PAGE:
Mass shootings are terrifying, but are they all ‘terrorism’?

We have ‘terrorism on the brain’ and vested interests are using any excuse to label all acts of violence committed by any group as terrorist, writes Phil Gurski

Our continued difficulty in defining what terrorism is and what it is not is not helpful.

If I am not mistaken most people probably have a good, if not a very good, impression of New Zealand. Far off in the South Pacific and hence hard to get to (trust me, I’ve been there four or five times and it takes forever!) it is nevertheless a beautiful land full of amazing scenery and very nice people.

It is also a relatively peaceful nation with a relatively low crime rate. As one Website put it: “You’re more likely to get hurt while participating in an extreme sport than by a criminal down here”. Sounds good to me.

And yet, a few years back New Zealand was the scene of a horrific mass murder. A right-wing extremist from Australia, Brenton Tarrant, entered two mosques in Christchurch in the South Island in March 2019 and opened fire. By the time he had finished shooting 51 people were dead and another 40 wounded. In August 2020 he was sentenced to life in jail without parole – the first person in the country’s history to receive the sentence. One of the counts on which he was found guilty was terrorism, again a first in NZ.

By all accounts New Zealand Prime Minister Jacinta Ardern put in an extraordinary performance in the aftermath of this tragedy. She said and did the right things and in essence was the true leader everyone looks for when things of this nature happen. Unlike certain heads of state in recent history who shall remain nameless.

New Zealand reverted to its usual low key self afterwards. Not all places are so lucky.

Fast forward to last week and the land which experiences more mass shootings than any other witnessed yet another one. On 15 April a 19-year old former FedEx employee entered a facility near Indianapolis and killed eight and wounded several more before taking his own life. The FBI is rightly cautioning against jumping to conclusions on a motive for the crime. During an earlier investigation into the shooter – his mother was concerned he would try to get killed in what is known as ‘suicide by cop’ – the FBI noted 'no Racially Motivated Violent Extremism (RMVE) ideology was identified during the course of the assessment'.

So, where does this leave us?
In a phrase, in the realm of uncertainty.

Tarrant’s spree was definitely an act of terrorism as he was known to espouse anti-Islamic and pro RWE ideas. In other words, his actions were a) extremely violent and b) ideologically-motivated which makes them terrorist in nature. The Indianapolis shooter’s reasons are as yet unknown and may never be discovered as he is not cooperating with police (on account that he is dead). Despite our hunger for why we may have to satisfy ourselves with 'we do not know'.

Alas, this information gap has not stopped some from leaping to conclusions. As four of the dead were Sikh an advocacy group has already urged a probe of possible racial or ethnic hatred as a factor, despite a grand total of zero clues in that regard. It is nevertheless likely that conclusions have been drawn and some of these will be hard to undermine regardless of whether new information surfaces in the weeks and months to come.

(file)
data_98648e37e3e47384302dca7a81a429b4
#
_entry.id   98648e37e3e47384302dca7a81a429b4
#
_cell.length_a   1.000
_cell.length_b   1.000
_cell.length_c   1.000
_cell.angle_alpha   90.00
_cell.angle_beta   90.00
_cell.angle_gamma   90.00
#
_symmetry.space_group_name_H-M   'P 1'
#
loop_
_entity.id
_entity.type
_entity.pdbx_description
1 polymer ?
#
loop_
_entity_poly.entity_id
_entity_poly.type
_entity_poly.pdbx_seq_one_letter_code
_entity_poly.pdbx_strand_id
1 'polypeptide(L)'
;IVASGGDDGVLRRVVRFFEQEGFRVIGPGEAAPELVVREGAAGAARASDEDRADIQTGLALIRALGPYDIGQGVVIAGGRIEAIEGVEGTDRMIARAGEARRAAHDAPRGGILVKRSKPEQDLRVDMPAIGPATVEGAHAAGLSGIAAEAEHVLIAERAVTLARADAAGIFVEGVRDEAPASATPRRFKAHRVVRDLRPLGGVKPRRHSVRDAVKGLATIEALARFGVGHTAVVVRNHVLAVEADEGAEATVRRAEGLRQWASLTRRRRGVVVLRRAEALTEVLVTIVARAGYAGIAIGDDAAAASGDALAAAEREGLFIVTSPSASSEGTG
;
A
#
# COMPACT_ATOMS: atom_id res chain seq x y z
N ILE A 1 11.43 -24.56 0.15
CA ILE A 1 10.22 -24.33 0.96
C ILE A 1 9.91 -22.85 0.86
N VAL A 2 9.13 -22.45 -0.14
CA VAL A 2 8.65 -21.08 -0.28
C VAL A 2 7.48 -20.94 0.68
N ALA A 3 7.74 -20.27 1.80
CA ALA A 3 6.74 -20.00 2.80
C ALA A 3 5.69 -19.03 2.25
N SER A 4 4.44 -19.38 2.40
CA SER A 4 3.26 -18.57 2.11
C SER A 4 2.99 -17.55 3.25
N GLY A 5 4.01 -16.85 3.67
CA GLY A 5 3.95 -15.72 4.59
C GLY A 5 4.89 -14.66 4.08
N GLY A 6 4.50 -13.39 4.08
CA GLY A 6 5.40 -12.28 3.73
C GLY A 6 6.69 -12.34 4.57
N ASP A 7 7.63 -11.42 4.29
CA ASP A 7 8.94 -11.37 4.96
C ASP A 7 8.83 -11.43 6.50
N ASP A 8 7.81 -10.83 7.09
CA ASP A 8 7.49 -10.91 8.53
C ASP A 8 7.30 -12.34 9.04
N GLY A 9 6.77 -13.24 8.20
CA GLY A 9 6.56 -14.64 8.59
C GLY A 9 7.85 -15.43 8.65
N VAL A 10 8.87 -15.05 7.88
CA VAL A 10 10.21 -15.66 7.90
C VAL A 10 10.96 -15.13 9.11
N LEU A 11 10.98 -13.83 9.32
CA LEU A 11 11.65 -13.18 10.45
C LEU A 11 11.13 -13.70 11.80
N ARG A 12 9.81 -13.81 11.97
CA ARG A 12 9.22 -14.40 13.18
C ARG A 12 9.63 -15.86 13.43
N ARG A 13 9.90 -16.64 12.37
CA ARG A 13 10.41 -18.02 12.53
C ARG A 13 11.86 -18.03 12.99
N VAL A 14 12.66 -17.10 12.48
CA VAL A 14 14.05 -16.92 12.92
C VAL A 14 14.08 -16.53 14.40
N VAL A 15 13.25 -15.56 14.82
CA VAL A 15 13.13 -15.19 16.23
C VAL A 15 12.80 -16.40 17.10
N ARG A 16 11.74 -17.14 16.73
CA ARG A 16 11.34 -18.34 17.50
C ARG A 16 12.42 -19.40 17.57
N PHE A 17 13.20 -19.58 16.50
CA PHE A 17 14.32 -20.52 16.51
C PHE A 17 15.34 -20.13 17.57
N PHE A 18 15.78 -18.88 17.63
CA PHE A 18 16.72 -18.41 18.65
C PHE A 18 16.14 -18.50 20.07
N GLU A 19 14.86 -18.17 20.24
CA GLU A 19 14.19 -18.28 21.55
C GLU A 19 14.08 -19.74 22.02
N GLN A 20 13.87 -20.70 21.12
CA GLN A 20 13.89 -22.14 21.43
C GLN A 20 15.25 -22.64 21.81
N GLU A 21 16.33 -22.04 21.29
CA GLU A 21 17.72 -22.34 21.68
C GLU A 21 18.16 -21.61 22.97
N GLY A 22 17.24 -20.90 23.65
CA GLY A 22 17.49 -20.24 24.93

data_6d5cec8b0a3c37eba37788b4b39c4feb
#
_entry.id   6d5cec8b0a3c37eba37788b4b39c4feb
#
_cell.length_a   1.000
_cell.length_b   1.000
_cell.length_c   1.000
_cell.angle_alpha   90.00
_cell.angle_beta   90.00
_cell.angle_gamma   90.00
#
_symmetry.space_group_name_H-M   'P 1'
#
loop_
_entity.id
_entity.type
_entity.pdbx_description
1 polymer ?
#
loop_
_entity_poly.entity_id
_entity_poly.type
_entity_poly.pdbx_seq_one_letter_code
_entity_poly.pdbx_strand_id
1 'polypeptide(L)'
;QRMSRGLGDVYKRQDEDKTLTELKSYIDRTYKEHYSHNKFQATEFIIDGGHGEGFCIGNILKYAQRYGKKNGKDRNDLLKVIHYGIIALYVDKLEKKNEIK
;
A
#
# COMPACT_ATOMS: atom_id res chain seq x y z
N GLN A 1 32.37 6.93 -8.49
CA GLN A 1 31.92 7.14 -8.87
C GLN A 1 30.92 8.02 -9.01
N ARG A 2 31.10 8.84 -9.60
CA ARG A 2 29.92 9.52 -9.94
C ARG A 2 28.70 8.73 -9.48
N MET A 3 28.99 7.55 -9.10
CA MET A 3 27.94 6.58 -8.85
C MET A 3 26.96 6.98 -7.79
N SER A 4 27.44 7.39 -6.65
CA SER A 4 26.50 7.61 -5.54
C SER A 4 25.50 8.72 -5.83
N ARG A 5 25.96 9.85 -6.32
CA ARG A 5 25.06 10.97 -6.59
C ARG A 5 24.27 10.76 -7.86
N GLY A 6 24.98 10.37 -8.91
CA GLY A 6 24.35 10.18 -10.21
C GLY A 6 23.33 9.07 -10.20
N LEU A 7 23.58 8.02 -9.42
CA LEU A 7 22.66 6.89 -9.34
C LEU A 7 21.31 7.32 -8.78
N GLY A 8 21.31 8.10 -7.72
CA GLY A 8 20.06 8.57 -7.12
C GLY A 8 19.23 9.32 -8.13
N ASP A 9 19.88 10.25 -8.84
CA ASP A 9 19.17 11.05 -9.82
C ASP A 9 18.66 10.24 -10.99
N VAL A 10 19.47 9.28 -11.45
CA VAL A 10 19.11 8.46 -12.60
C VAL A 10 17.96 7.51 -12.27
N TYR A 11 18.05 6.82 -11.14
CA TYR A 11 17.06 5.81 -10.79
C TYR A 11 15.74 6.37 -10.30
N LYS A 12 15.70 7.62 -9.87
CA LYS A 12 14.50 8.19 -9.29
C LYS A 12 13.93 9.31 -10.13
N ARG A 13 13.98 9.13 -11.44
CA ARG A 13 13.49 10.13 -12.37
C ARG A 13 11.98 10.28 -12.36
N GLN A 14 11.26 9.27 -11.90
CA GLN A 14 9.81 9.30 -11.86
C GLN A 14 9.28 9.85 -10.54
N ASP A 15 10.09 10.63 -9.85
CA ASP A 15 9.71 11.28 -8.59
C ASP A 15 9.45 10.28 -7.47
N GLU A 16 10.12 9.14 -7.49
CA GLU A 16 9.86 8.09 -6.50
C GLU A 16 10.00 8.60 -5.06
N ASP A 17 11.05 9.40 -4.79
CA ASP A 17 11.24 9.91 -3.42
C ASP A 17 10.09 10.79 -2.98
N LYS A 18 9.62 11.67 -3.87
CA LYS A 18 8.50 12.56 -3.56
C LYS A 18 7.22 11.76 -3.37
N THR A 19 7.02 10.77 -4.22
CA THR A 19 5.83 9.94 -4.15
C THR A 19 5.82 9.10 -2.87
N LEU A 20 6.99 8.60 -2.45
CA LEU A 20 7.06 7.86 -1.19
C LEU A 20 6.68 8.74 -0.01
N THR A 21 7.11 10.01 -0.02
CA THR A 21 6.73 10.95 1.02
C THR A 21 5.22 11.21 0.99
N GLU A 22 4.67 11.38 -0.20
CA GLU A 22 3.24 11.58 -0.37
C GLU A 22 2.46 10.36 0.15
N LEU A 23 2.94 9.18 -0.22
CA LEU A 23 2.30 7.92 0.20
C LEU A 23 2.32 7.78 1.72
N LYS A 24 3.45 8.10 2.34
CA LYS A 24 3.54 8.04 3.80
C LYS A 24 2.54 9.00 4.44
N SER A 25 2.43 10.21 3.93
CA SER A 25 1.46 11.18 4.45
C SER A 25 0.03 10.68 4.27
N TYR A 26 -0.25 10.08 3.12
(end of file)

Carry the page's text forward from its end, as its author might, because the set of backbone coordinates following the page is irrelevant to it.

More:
The bottom line
The unnecessary deaths of eight FedEx workers may be nothing but a terrible act of violence by a messed up young man (there is some possible link to mental illness here). That the act was terrifying is not in question. That it was terrorism is, despite New Zealand‘s unfortunate decision to include ‘fear incitement’ in its revised definition of terrorism, most definitely still at issue. I am sure that the criminal ‘incited fear’: that does not make him a terrorist.

I once again see that we are losing the thread when it comes to what is and what is not terrorism. The ‘court of public opinion‘ rather than the real court has already ruled and there is no room for appeal. We continue to have ‘terrorism on the brain’ and a whole slew of vested interests (ethnic and other socially-structured groups, lobbies, academics, etc.) are using any excuse to label any act of violence committed by an identifiable gathering as terrorist (hello incels!).

This is neither necessary nor productive. If those making these noises succeed and end up influencing governments to make policy and operational decisions to expand the terrorism remit we will see organisations responsible for countering it end up with way too much on their plates (which are already overfull in an all-you-can-eat buffet way). That ain’t good.
Let’s come to an agreement shall we?

Let’s refrain from calling just about everything ‘terrorism‘ before the facts – any facts! – are in. And let’s stop classifying every brain fart produced by every Tom, Dick and Harriet as an ‘ideology'. Let’s keep terrorism where it belongs: a thankfully rare event (in most places that are not Afghanistan) that does not need more attention than it deserves.


Phil Gurski is the President and CEO of Borealis Threat and Risk Consulting Ltd. and Programme Director for the Security, Economics and Technology (SET) hub at the University of Ottawa’s Professional Development Institute (PDI). Phil is a 32-year veteran of CSE and CSIS and the author of five books on terrorism.

This article first appeared here.


View the latest
digital issue